1.2.4. TRAILER NOT PROPERLY COUPLED TO THE HITCH It is critical that the trailer be securely coupled to the hitch ball, and that the safety chains and emergency break-away brake cable are correctly attached. Uncoupling may result in death or serious injury to you and to others.
1.2.5. PROPER USE OF SAFETY CHAINS If your trailer comes loose from the hitch for any reason, we have provided safety chains so that control of the trailer can still be maintained
1.2.6. PROPER CONNECTION OF BREAKAWAY BRAKE If equipped with brakes your trailer will be equipped with a breakaway brake system that can apply the brakes on your trailer if your trailer comes loose from the hitch ball for any reason. You will have a separate set of instructions for the breakaway brake if your trailer is so equipped. The breakaway brake system, including battery, must be in good condition and properly rigged to be effective.
1.2.8. WORN TIRES, LOOSE WHEELS AND LUG NUTS Just as with your tow vehicle the trailer tires and wheels are important safety items. Therefore, it is essential to inspect the trailer tires before each tow.
If a tire has a bald spot, bulge, cut, cracks, or is showing any cords, replace the tire before towing. If a tire has uneven tread wear, take the trailer to a dealer service center for diagnosis. Uneven tread wear can be caused by tire imbalance, axle misalignment or incorrect inflation.
Tires with too little tread will not provide adequate frictional forces on wet roadways and can result in loss of control, leading to death or serious injury.
Improper tire pressure causes increased tire wear and may reduce trailer stability, which can result in a tire blowout or possible loss of control. Therefore, before each tow you must also check the tire pressure.
Remember, the proper tire pressure is listed on the Certification / VIN label, normally mounted on front left side of the trailer, and should be checked when tires are cold. Allow 3 hours cool-down after driving as much as 1 mile at 40 mph before checking tire pressure.
The tightness of the lug nuts is very important in keeping the wheels properly seated to the hub.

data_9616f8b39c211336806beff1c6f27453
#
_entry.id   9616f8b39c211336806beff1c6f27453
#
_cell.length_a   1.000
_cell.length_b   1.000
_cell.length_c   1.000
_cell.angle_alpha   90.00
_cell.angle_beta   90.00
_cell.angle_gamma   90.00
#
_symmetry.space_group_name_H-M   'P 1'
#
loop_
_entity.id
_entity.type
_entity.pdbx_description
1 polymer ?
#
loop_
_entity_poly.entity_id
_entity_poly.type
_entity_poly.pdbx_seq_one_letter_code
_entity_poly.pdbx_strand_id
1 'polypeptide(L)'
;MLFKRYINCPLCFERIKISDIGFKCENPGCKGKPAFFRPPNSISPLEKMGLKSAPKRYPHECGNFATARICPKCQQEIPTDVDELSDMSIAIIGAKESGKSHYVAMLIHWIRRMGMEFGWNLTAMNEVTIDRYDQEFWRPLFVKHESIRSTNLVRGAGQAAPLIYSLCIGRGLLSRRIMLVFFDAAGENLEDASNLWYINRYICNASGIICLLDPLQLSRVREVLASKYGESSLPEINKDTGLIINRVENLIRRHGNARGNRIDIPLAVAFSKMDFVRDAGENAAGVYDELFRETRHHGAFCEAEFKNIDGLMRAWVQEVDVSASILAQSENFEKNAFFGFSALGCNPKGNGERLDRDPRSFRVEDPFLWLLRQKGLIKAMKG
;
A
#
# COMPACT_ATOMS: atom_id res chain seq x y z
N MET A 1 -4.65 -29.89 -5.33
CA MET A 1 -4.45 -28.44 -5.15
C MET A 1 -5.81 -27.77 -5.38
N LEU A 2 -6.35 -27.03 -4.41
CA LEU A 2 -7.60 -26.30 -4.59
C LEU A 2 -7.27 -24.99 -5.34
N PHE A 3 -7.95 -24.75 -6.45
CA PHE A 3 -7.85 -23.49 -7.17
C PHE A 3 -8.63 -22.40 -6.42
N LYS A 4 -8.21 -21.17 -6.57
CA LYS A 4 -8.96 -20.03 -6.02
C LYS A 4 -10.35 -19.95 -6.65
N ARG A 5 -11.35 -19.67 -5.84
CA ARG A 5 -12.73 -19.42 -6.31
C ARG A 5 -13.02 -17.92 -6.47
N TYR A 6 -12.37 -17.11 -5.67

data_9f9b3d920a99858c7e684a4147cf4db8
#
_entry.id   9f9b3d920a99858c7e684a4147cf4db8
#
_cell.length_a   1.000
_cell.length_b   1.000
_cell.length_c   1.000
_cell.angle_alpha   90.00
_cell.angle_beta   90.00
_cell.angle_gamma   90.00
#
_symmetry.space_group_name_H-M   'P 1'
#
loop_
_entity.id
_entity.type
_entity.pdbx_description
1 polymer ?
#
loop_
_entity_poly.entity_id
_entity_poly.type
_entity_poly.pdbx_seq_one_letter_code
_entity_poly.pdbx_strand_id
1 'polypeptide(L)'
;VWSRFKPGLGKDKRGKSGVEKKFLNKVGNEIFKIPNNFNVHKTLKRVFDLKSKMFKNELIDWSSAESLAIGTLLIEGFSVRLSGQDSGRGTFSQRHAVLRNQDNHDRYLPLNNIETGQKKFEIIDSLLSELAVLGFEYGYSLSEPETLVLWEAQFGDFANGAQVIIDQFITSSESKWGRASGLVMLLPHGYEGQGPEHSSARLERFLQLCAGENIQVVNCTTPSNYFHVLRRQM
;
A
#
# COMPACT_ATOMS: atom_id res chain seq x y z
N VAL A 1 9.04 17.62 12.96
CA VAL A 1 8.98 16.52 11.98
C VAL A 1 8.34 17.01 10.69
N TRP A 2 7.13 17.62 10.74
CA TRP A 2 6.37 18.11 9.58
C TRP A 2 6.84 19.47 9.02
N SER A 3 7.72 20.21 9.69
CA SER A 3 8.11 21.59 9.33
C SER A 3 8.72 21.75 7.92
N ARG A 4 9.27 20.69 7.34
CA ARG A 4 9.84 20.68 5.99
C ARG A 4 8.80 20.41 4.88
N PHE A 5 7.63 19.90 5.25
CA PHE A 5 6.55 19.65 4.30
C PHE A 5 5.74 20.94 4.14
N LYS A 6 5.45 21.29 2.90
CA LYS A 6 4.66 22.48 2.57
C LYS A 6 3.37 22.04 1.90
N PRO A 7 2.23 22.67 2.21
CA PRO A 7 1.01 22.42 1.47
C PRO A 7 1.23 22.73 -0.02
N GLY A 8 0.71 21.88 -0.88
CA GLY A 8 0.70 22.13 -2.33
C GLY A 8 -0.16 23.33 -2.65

Before each tow, check to make sure they are tight.
The proper tightness (torque) for lug nuts is listed in Section 126.96.36.199 in the “Inspection and Service Instructions” chapter of this manual. Use a torque wrench to tighten the lug nuts, use the crisscross star pattern on page
72. If you do not have a torque wrench, use a lug wrench (from your tow vehicle) and tighten the nuts as much as you can. At the first opportunity, have a service garage or trailer dealer tighten the lug nuts to the proper torque.
Lug nuts are also prone to loosen after first being assembled. When driving a new trailer (or after wheels have been remounted), check to make sure they are tight after the first 10, 25 and 50 miles of driving and before each tow thereafter.
Failure to perform this check can result in a wheel separating from the trailer and a crash, leading to death or serious injury.
The total weight of the load you put in or on the trailer, plus the empty weight of the trailer itself, must not exceed the trailer's Gross Vehicle Weight Rating (GVWR). If you do not know the empty weight of the trailer plus the cargo weight, you must weigh the loaded trailer at a commercial scale. In addition, you must distribute the load in the trailer such that the load on any axle does not exceed the Gross Axle Weight Rating (GAWR). If your trailer is equipped with a Tire & Loading Information Placard, mounted next to the Certification / VIN label, the cargo capacity weight stated on that placard is only a close estimate. The GVWR and GAWR’s are listed on the Certification / VIN label mounted on the front left side of the trailer.
1.2.10. UNSAFE LOAD DISTRIBUTION Improper front / rear load distribution can lead to poor trailer sway stability or poor tow vehicle handling. Poor trailer sway stability results from tongue weights that are too low, and poor tow vehicle stability results from tongue weights that are too high. Refer to Chapter heading “Loading the Trailer” for more information.